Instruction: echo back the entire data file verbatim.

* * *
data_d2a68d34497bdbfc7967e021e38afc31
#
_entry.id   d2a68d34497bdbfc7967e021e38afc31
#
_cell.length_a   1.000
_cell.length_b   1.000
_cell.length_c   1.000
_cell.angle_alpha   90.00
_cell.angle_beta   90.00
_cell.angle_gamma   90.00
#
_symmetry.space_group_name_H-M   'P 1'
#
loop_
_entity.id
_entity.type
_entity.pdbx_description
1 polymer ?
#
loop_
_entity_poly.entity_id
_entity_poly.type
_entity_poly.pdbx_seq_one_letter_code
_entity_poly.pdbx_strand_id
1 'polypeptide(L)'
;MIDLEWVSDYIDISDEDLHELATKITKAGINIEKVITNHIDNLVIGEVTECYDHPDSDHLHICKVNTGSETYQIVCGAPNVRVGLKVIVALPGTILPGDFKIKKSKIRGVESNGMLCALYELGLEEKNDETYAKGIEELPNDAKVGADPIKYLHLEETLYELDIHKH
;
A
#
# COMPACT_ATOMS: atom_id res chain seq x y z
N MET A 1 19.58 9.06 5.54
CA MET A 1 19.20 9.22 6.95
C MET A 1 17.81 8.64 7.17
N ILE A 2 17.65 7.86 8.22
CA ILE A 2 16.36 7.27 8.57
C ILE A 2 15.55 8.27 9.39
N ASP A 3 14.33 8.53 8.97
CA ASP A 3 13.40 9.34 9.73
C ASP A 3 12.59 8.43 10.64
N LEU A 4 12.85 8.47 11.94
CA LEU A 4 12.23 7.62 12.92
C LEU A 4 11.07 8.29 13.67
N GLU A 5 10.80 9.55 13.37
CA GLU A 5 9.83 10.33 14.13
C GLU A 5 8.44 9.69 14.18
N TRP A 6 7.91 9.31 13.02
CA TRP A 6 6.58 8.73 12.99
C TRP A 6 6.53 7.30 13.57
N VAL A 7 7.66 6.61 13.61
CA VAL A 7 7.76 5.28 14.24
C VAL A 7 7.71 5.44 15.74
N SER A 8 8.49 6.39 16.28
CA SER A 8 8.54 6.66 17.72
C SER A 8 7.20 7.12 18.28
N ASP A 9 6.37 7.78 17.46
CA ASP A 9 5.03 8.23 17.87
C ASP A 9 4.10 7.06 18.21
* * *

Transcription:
data_d2a68d34497bdbfc7967e021e38afc31
#
_entry.id   d2a68d34497bdbfc7967e021e38afc31
#
_cell.length_a   1.000
_cell.length_b   1.000
_cell.length_c   1.000
_cell.angle_alpha   90.00
_cell.angle_beta   90.00
_cell.angle_gamma   90.00
#
_symmetry.space_group_name_H-M   'P 1'
#
loop_
_entity.id
_entity.type
_entity.pdbx_description
1 polymer ?
#
loop_
_entity_poly.entity_id
_entity_poly.type
_entity_poly.pdbx_seq_one_letter_code
_entity_poly.pdbx_strand_id
1 'polypeptide(L)'
;MIDLEWVSDYIDISDEDLHELATKITKAGINIEKVITNHIDNLVIGEVTECYDHPDSDHLHICKVNTGSETYQIVCGAPNVRVGLKVIVALPGTILPGDFKIKKSKIRGVESNGMLCALYELGLEEKNDETYAKGIEELPNDAKVGADPIKYLHLEETLYELDIHKH
;
A
#
# COMPACT_ATOMS: atom_id res chain seq x y z
N MET A 1 19.58 9.06 5.54
CA MET A 1 19.20 9.22 6.95
C MET A 1 17.81 8.64 7.17
N ILE A 2 17.65 7.86 8.22
CA ILE A 2 16.36 7.27 8.57
C ILE A 2 15.55 8.27 9.39
N ASP A 3 14.33 8.53 8.97
CA ASP A 3 13.40 9.34 9.73
C ASP A 3 12.59 8.43 10.64
N LEU A 4 12.85 8.47 11.94
CA LEU A 4 12.23 7.62 12.92
C LEU A 4 11.07 8.29 13.67
N GLU A 5 10.80 9.55 13.37
CA GLU A 5 9.83 10.33 14.13
C GLU A 5 8.44 9.69 14.18
N TRP A 6 7.91 9.31 13.02
CA TRP A 6 6.58 8.73 12.99
C TRP A 6 6.53 7.30 13.57
N VAL A 7 7.66 6.61 13.61
CA VAL A 7 7.76 5.28 14.24
C VAL A 7 7.71 5.44 15.74
N SER A 8 8.49 6.39 16.28
CA SER A 8 8.54 6.66 17.72
C SER A 8 7.20 7.12 18.28
N ASP A 9 6.37 7.78 17.46
CA ASP A 9 5.03 8.23 17.87
C ASP A 9 4.10 7.06 18.21